Manual of Temporal Bone Dissection
edited by: M. Barbara
Price: € 50.00 / US $ 62.50
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Publication details: Book. 2002. ix and 70 pages. Publication date: 2002-09-10. 57 full color illustrations. Spiral binding.
17x21 cm (6.7x8.3).
Also available as ebook
When the Programme of the Permanent Educational Center in Otology at the University of Rome 'La Sapienza' started its First Basic Course on the Temporal Bone in 1996, a long-standing dream of both my teacher, Professor Roberto Filipo, and myself was realised: to create a reference point for all colleagues who, in mid-southern Italy, wished to make a start in, or to improve their knowledge of, otology and otosurgery.
The presence of a prestigious foreign guest of honour at each course, the use of advanced technology and, last but not least, the informal set-up of the courses expressly desired by Professor Filipo, have been the winning weapons for the ever greater diffusion of our Center in Italy as well as abroad.
Therefore, in the present manual, it was natural to bring together all
the teaching and advice that are offered to participants during the
laboratory sessions, in a formula that combines pure anatomy with surgical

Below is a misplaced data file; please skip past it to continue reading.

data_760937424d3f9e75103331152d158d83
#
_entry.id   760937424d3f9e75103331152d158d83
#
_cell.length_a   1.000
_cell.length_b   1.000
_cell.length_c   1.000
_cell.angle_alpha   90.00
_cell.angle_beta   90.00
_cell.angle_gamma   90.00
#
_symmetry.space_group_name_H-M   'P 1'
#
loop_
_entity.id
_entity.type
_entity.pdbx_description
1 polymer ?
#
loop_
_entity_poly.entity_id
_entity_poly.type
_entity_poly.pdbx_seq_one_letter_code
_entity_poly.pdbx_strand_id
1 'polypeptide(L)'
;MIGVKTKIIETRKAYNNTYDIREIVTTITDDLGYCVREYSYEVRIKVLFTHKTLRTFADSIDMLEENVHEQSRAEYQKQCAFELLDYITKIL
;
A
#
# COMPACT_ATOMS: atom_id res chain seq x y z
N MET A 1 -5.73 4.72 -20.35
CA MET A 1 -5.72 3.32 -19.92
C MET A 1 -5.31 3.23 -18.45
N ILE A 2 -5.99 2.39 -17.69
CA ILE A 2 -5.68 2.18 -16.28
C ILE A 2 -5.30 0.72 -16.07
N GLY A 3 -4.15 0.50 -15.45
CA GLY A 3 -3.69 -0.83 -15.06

applications. Although simple and certainly not exhaustive, this manual
has required a huge amount of effort, and its realisation has only been
possible thanks to:
Professor Roberto Filipo, my teacher, for all his advice and stimulating criticism;
Professor Robert Jackler, from the University of San Francisco (UCSF),
who followed my work with his particular expertise;
Mr John Ballantyne, who revised the English version of the manual with his renowned professionalism;
Drs Aleandro Harguindey, Daniele Bernardeschi and Francesco Ronchetti for their constant dedication and tirelessness;
Dr Francesca Auriti for enriching the iconography;
and, most of all, my beloved Simonetta for her support.
The temporal bone is an anatomical jewel box of extraordinary complexity. Both the minuscule scale of its vital structures and their convoluted three-dimensional relationships make microsurgery of this region one of the most technically demanding of all operative endeavours. Unravelling the mysteries of temporal bone anatomy is the foremost challenge faced by every otologist. The goal of achieving perfect knowledge and facility will never be achieved. No matter how experienced a surgeon becomes, ongoing study of the finer points of temporal bone anatomy (observed both in the operating room and dissection laboratory) serves to maintain and improve his or her skill.
Dr Barbara has produced a highly useful Manual of Temporal Bone Dissection to guide exploration of the temporal bone. Its stepwise approach will prove useful for both the novice otologist and the experienced surgeon seeking to refresh his or her knowledge. Its orientation upon specific surgical procedures, rather than pure anatomy, enhances its utility for the practising surgeon. This written resource is an essential element of the three components needed for a high quality surgical dissection course: a lucid manual (such as that authored by Dr Barbara), informative didactic sessions, and anatomical dissection proctored by expert microsurgeons. The team at 'La Sapienza' are to be congratulated for their efforts in producing an outstanding educational programme.